The Braves would’ve preferred to sign Stewart to a minor league deal, but he wanted a major league contract or else would’ve looked elsewhere for a job.
Flowers had surgery on his left wrist and forearm after the season, but is fully recovered and has no restrictions in spring training. Anthopoulos reiterated when asked about Flowers’ surgery that it had no influence on the decision to sign Stewart.
“No, zero,” the GM said. “That’s why I wanted to make it clear. He wasn’t coming on a minor league deal, so this is what it took to come here.”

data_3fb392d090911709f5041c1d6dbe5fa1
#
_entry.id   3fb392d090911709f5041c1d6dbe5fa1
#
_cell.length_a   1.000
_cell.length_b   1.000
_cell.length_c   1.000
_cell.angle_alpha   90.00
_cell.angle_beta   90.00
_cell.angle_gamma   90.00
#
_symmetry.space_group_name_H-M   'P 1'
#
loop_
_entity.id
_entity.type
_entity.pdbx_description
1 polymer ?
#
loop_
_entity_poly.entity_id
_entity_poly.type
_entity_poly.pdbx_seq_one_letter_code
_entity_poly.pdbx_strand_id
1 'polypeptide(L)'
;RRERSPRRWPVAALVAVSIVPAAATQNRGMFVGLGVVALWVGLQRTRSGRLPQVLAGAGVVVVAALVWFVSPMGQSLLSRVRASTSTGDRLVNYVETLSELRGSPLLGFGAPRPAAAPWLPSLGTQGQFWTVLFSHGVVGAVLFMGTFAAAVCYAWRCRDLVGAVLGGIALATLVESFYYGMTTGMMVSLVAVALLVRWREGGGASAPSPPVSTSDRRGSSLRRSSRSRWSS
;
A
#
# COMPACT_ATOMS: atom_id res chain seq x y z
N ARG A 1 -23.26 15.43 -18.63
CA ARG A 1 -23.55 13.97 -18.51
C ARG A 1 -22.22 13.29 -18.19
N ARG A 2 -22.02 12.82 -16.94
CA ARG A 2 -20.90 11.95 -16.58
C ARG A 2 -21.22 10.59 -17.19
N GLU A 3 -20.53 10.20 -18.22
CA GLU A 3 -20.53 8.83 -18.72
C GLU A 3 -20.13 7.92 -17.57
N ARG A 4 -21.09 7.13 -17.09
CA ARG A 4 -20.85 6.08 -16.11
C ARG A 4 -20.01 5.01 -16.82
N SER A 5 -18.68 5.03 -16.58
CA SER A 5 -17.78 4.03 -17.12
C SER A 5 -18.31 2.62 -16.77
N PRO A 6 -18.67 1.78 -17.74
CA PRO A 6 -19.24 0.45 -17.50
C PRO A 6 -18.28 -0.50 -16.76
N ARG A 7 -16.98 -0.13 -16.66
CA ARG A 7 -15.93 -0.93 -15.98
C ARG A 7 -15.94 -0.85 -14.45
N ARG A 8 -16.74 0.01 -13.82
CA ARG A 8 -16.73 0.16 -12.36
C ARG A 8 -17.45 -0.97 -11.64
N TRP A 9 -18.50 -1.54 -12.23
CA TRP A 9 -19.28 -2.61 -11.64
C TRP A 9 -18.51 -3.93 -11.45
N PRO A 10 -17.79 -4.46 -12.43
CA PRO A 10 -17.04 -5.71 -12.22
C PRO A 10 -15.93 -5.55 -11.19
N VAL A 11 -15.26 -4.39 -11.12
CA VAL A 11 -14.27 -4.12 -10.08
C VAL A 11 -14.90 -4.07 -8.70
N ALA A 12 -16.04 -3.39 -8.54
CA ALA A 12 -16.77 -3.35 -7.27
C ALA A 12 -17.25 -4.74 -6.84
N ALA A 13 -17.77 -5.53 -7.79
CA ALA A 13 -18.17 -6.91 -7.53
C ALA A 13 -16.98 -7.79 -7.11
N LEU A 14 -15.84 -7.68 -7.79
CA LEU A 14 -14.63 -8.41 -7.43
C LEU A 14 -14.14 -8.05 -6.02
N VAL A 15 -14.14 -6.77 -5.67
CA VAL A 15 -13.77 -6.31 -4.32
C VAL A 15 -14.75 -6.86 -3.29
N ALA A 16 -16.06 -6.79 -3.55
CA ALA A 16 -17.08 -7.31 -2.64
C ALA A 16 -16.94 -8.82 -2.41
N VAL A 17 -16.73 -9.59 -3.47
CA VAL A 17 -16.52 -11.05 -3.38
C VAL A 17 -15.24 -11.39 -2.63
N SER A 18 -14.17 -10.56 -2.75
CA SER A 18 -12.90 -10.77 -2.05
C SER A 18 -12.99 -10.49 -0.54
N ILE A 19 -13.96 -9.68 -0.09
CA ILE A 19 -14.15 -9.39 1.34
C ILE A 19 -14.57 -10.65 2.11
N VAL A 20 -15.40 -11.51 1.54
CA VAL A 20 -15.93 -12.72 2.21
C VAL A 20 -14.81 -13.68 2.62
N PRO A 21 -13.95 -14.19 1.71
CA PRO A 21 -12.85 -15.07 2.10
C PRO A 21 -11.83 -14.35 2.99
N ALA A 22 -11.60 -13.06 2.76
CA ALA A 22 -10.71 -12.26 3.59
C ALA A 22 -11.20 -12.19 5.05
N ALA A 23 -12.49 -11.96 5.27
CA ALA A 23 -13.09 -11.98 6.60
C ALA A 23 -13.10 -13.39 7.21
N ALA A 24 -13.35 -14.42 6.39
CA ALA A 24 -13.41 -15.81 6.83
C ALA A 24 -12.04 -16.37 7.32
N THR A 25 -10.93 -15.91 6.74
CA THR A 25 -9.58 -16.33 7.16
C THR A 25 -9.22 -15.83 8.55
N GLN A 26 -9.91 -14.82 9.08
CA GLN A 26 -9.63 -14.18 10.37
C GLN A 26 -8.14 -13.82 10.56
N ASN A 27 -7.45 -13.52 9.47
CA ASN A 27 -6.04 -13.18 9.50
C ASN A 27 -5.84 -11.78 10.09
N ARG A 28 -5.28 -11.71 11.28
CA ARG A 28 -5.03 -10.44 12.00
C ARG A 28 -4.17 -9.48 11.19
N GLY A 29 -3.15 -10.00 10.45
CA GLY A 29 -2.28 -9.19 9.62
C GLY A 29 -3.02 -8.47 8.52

Stewart hit a career-worst .183 with no homers and a .463 OPS in 144 plate appearances over 51 games last season with Pittsburgh, but was a productive hitter as recently as 2015, when he hit .289 with eight doubles in 159 at-bats. In 2014, he hit a career-best .294 with a .362 on-base percentage in 154 plate appearances.
His offense was not the attraction for the Braves.
“We like that he can frame and receive,” Anthopoulos said. “His makeup, clubhouse (reputation) – especially with all these (young) arms in camp. If things don’t work out, if he doesn’t make the team, hopefully he’ll want to stay.”